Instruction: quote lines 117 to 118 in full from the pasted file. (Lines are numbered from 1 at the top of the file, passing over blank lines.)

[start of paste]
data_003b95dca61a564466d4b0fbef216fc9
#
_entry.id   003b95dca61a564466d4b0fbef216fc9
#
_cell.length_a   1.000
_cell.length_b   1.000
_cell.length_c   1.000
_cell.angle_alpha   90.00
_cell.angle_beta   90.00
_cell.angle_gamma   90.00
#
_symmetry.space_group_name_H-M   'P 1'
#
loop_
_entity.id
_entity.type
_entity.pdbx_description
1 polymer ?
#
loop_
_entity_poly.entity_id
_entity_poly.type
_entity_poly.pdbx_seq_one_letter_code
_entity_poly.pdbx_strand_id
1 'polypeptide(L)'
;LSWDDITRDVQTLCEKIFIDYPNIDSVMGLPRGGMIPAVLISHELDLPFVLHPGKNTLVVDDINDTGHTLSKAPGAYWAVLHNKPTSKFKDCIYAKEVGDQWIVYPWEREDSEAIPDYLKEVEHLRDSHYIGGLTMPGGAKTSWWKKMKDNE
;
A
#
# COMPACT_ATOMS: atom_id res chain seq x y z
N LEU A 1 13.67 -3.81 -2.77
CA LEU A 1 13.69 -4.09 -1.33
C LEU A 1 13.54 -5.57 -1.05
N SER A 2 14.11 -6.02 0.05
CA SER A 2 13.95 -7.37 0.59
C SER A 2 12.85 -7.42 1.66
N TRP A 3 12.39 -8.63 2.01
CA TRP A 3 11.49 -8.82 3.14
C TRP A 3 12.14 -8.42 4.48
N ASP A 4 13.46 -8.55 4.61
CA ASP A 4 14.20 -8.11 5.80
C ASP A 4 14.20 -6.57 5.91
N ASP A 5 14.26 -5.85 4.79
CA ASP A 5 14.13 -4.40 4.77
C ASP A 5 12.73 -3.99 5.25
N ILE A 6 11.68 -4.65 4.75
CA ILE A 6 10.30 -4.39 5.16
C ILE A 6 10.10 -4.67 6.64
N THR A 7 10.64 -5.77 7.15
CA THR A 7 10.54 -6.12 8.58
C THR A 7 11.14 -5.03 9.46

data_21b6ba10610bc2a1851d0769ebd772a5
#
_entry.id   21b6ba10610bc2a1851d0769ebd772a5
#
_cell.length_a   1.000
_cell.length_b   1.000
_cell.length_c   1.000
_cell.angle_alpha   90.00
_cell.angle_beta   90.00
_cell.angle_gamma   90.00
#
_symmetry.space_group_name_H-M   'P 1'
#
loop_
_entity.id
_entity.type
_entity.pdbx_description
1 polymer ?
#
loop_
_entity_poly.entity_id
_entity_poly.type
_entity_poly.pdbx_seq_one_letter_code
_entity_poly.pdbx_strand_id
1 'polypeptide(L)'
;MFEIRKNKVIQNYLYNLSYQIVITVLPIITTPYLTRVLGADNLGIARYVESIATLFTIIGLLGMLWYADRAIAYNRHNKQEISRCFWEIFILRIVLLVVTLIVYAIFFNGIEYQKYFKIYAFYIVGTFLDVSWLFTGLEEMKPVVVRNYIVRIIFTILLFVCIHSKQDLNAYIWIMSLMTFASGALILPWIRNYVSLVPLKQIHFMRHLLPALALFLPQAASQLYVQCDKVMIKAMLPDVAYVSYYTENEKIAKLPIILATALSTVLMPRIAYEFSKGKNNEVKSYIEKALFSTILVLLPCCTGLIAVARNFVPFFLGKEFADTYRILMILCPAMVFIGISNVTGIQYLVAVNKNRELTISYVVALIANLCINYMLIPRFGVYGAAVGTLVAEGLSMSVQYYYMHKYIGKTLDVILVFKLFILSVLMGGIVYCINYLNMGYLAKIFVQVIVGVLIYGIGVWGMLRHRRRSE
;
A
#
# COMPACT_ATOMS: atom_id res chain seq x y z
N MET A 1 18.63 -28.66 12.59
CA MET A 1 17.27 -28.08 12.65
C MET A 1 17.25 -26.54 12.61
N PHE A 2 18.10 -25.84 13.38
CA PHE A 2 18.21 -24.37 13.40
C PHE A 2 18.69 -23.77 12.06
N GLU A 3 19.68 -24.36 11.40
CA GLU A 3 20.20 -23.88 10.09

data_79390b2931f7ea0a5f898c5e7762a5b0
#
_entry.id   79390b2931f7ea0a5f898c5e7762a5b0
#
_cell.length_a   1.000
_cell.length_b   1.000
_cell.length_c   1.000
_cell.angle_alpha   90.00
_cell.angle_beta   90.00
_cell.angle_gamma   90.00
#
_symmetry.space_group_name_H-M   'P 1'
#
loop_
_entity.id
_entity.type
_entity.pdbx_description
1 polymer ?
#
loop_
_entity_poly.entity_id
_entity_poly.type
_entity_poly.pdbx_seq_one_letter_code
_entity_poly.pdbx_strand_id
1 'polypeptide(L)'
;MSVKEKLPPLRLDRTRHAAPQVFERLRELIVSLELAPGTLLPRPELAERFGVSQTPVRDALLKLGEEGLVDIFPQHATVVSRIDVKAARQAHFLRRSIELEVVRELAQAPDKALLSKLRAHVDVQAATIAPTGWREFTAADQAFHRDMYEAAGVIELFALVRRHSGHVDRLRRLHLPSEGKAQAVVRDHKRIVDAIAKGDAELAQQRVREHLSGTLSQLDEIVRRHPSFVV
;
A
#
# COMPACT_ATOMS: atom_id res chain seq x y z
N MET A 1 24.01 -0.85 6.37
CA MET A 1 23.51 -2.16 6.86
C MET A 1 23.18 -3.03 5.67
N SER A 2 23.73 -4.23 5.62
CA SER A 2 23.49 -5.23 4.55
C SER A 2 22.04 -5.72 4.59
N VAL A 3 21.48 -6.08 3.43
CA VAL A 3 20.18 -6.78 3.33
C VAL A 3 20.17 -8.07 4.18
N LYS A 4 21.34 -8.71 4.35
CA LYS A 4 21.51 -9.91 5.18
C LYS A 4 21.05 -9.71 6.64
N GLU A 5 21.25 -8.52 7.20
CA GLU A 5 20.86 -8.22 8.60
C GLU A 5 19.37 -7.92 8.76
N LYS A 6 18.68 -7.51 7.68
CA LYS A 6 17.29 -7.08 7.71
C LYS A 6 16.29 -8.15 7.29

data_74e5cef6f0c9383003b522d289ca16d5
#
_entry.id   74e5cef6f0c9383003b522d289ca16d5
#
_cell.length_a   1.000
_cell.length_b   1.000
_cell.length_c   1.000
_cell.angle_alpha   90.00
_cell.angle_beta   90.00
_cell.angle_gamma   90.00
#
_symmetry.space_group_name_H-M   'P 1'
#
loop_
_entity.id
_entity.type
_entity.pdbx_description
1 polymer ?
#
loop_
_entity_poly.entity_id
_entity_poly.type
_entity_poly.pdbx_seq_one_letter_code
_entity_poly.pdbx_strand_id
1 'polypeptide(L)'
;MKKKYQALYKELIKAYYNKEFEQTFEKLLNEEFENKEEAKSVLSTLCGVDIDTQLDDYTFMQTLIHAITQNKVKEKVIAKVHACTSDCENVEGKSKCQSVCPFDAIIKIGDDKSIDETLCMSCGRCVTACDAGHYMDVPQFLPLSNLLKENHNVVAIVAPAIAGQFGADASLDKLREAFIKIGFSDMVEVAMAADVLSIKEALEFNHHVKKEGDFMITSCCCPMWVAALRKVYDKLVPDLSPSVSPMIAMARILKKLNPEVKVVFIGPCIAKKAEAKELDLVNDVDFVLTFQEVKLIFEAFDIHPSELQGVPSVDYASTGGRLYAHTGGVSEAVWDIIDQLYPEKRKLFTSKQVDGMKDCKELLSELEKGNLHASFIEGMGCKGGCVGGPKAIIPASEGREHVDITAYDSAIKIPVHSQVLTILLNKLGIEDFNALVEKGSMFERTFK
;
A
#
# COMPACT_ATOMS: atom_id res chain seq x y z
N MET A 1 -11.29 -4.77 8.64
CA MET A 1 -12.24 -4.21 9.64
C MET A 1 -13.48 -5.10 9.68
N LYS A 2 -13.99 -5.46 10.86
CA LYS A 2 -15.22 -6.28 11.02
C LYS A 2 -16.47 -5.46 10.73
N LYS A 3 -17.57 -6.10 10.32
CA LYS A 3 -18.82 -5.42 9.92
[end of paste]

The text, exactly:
A
#